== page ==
Everything is coming together. The gliders, crews, and equipment are all trickling in. Today, Noah and I had our ships together and had very nice flights. Our goal today was to have a low stress equipment check out. We hadn’t flown these ships before and haven’t used their avionics. We wanted to see how they flew and work out the kinks before attempting a cross-country task.
Luke and I got out to the airport early and worked out getting M8, my LS4a together. I took a step back and let him work through the whole process, offering guidance only when he requested it. He’s a really sharp fellow and is learning quickly. He’s doubly motivated because he will be flying the Aero Club Albatross LS4 soon; learning all the ins and outs of this ship will serve him very well.
Checklist completed, we headed on over to the pilot’s briefing. Notice the word briefing as opposed to meeting. In the Worlds, they have a short presentation on the local procedures, weather and contest announcements. There are no questions allowed from the audience. If a contestant has a complaint or a request for the organization, he must let his team captain know, who then follows up with the Contest Director (CD) or Stewards accordingly. All the contestants have crews and they are expected to do all the ground handling; the organization does not run wings or anything like that. It’s a different and much more professional environment than a typical regional or even a Nationals in the US.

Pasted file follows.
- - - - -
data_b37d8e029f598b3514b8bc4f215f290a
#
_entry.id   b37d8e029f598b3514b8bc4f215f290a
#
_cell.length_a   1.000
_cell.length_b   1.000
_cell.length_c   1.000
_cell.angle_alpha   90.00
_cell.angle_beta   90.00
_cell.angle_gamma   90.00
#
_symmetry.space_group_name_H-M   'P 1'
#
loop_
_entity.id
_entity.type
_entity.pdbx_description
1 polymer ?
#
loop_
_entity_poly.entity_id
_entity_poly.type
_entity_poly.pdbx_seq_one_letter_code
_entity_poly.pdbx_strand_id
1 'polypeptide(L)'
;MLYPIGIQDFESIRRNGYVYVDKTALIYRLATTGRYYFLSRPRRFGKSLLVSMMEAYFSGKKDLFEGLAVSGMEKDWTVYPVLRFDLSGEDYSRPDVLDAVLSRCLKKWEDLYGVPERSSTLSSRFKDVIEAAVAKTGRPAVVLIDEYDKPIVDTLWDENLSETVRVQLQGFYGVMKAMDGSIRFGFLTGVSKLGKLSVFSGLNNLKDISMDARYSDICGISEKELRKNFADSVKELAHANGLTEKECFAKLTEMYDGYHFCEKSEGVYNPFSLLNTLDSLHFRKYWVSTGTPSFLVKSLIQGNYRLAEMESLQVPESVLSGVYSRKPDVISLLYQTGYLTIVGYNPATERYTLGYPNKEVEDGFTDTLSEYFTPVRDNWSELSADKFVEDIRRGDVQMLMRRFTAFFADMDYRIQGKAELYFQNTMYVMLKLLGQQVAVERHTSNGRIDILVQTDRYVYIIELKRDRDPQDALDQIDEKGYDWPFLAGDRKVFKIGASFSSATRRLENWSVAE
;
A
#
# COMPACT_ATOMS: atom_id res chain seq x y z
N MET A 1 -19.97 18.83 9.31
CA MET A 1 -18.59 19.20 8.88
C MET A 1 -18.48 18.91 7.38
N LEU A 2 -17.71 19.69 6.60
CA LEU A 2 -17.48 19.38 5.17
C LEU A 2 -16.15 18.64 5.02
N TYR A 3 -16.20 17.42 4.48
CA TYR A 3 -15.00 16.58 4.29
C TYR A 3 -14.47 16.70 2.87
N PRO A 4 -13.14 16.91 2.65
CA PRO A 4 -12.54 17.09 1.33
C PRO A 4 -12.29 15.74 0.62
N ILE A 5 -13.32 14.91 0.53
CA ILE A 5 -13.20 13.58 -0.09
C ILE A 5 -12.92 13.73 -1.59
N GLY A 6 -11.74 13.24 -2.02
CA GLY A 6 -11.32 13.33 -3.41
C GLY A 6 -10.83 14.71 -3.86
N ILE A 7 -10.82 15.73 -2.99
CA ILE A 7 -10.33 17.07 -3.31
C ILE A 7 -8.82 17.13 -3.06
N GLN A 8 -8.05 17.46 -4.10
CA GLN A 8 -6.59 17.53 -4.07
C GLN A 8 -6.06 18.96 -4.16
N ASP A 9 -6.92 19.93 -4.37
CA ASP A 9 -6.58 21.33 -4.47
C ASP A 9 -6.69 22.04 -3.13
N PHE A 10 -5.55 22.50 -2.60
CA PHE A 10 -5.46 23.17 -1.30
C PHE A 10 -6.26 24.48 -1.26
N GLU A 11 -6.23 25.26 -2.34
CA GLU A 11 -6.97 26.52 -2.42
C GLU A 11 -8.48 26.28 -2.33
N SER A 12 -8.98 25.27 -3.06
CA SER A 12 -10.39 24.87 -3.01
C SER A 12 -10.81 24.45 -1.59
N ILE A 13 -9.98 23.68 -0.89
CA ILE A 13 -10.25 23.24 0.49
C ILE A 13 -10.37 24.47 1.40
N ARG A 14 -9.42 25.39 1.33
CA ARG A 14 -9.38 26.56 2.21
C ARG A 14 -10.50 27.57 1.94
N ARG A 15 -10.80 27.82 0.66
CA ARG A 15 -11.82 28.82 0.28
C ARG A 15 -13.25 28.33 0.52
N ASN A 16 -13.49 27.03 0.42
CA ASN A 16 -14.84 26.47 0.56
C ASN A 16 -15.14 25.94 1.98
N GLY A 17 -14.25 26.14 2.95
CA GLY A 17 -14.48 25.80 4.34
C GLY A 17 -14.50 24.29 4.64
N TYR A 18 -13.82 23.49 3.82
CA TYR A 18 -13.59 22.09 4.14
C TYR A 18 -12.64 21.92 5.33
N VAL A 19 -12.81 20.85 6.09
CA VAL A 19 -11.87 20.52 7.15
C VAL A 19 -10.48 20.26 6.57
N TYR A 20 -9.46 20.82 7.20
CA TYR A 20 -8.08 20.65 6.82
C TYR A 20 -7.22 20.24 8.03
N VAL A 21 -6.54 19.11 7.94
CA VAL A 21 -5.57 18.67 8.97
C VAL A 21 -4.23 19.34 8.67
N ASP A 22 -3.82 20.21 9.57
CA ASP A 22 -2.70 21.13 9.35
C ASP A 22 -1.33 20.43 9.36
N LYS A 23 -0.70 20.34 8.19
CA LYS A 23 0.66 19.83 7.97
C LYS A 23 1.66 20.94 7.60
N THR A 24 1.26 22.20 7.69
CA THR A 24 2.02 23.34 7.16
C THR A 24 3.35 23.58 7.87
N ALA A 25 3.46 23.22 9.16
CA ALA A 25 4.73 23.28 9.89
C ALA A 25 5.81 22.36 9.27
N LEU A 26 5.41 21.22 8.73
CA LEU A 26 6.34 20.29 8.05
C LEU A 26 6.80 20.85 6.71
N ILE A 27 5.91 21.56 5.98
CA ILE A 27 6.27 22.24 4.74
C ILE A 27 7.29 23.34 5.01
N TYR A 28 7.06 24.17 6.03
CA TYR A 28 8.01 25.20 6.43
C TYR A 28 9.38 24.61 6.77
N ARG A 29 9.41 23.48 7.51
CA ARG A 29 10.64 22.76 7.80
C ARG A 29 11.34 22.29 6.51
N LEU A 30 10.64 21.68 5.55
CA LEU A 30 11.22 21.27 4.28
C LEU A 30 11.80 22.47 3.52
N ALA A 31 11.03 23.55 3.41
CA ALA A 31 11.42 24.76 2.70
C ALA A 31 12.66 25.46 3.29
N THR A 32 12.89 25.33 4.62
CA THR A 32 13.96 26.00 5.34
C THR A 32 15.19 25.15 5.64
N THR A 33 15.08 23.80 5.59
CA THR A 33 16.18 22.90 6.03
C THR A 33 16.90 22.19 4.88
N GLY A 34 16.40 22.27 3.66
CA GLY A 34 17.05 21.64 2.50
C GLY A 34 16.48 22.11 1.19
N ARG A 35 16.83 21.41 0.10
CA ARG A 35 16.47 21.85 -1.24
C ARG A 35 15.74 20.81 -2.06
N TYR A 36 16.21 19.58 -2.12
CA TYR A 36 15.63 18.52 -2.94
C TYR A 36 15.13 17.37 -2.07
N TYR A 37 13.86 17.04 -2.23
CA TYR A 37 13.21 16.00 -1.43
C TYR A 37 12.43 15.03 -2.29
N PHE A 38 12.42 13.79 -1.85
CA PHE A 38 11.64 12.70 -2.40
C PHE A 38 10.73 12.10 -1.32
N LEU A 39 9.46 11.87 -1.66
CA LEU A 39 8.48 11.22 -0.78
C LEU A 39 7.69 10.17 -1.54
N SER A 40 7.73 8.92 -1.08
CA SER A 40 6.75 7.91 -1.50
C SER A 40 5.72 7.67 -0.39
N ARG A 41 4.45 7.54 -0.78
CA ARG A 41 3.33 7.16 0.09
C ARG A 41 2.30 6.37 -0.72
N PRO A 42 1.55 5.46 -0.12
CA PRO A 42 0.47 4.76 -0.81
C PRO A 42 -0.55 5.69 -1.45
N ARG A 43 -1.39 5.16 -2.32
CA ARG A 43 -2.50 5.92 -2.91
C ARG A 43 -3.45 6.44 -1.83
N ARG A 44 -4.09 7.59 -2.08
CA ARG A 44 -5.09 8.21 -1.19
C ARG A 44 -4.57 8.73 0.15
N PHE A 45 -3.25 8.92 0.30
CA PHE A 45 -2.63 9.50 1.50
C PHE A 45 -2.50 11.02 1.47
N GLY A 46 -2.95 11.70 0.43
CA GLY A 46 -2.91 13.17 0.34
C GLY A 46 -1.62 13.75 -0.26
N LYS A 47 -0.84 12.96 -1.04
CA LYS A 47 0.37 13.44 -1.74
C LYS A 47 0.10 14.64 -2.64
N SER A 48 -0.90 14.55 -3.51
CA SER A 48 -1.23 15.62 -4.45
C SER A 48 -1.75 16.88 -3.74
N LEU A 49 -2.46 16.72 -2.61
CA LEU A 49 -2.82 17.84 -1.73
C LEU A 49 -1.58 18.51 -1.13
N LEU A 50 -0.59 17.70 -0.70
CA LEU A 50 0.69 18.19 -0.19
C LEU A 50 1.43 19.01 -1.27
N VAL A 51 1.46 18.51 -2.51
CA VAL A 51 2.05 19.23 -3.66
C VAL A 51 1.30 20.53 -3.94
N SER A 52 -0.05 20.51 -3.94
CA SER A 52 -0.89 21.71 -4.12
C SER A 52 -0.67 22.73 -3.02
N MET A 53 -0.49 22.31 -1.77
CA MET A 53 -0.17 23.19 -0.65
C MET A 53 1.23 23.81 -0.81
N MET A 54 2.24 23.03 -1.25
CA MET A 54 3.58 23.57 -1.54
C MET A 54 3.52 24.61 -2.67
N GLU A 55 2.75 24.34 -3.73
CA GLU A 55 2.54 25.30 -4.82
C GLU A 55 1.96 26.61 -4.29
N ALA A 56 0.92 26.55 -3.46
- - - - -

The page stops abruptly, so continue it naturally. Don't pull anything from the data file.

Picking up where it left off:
In any case, the briefing today was relatively low key as it was an Unofficial Training Day. They set a task, despite the sullen-looking sky outside. But the CD was optimistic and figured that the soaring conditions should improve in the afternoon. The forecast indicated very unstable air; any sun on the ground and the thermals would cook off in no time. Noah and I were indifferent; all we cared about was to get in the air for a short flight and test out our systems.
We got to the grid by noon and had the ships all ready to go. The overcast burned off and the sun peeked out; looked like a pretty decent day after all!
We relaxed for a while. The day took a little while to trigger. By 12:45pm, the towplanes roared into action. The towplanes at this contest are an eclectic bunch. A Pawnee, 182, Zlin, Virus motorglider and several other types. Hardly more than two of the same airplane!
The Zlin was my towplane today. What an interesting machine! This is the first retractable-gear towplane that I had ever towed behind. It climbed quite well up to release altitude. The procedure in the Worlds is that a pilot must stay on tow until the towplane waves them off; you can’t just release in a thermal like you can back in the States. But this particular wave off was even more special as the towplane drops the gear as it starts vigorously waggling its wings!